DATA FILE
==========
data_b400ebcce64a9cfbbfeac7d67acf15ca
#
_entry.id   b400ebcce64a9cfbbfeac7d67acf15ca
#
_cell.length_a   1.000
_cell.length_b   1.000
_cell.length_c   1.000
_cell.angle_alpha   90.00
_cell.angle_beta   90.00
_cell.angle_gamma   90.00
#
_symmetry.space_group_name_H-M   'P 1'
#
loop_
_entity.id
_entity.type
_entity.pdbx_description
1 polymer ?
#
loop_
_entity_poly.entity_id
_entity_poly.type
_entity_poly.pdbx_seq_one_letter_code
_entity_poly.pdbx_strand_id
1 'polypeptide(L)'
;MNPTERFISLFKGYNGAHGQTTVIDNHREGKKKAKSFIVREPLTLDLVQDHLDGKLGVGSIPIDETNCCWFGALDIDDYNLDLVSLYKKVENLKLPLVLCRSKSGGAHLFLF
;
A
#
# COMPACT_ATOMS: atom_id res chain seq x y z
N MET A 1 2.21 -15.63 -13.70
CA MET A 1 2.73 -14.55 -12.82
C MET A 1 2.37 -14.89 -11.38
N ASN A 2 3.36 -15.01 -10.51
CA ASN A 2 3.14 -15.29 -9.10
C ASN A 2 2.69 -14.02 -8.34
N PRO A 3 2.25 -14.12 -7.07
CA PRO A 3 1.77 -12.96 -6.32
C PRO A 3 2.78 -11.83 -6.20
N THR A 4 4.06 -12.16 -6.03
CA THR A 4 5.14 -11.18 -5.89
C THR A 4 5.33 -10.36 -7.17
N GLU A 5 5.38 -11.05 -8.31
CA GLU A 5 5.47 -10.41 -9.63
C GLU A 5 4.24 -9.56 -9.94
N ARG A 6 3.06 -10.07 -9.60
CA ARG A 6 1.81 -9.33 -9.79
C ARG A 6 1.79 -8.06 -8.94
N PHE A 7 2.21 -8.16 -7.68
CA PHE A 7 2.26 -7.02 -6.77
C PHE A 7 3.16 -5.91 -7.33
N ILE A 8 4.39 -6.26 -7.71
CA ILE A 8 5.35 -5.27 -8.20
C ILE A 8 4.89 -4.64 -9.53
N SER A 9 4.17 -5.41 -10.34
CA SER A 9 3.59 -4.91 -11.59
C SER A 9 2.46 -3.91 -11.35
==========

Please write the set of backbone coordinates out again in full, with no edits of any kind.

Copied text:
data_b400ebcce64a9cfbbfeac7d67acf15ca
#
_entry.id   b400ebcce64a9cfbbfeac7d67acf15ca
#
_cell.length_a   1.000
_cell.length_b   1.000
_cell.length_c   1.000
_cell.angle_alpha   90.00
_cell.angle_beta   90.00
_cell.angle_gamma   90.00
#
_symmetry.space_group_name_H-M   'P 1'
#
loop_
_entity.id
_entity.type
_entity.pdbx_description
1 polymer ?
#
loop_
_entity_poly.entity_id
_entity_poly.type
_entity_poly.pdbx_seq_one_letter_code
_entity_poly.pdbx_strand_id
1 'polypeptide(L)'
;MNPTERFISLFKGYNGAHGQTTVIDNHREGKKKAKSFIVREPLTLDLVQDHLDGKLGVGSIPIDETNCCWFGALDIDDYNLDLVSLYKKVENLKLPLVLCRSKSGGAHLFLF
;
A
#
# COMPACT_ATOMS: atom_id res chain seq x y z
N MET A 1 2.21 -15.63 -13.70
CA MET A 1 2.73 -14.55 -12.82
C MET A 1 2.37 -14.89 -11.38
N ASN A 2 3.36 -15.01 -10.51
CA ASN A 2 3.14 -15.29 -9.10
C ASN A 2 2.69 -14.02 -8.34
N PRO A 3 2.25 -14.12 -7.07
CA PRO A 3 1.77 -12.96 -6.32
C PRO A 3 2.78 -11.83 -6.20
N THR A 4 4.06 -12.16 -6.03
CA THR A 4 5.14 -11.18 -5.89
C THR A 4 5.33 -10.36 -7.17
N GLU A 5 5.38 -11.05 -8.31
CA GLU A 5 5.47 -10.41 -9.63
C GLU A 5 4.24 -9.56 -9.94
N ARG A 6 3.06 -10.07 -9.60
CA ARG A 6 1.81 -9.33 -9.79
C ARG A 6 1.79 -8.06 -8.94
N PHE A 7 2.21 -8.16 -7.68
CA PHE A 7 2.26 -7.02 -6.77
C PHE A 7 3.16 -5.91 -7.33
N ILE A 8 4.39 -6.26 -7.71
CA ILE A 8 5.35 -5.27 -8.20
C ILE A 8 4.89 -4.64 -9.53
N SER A 9 4.17 -5.41 -10.34
CA SER A 9 3.59 -4.91 -11.59
C SER A 9 2.46 -3.91 -11.35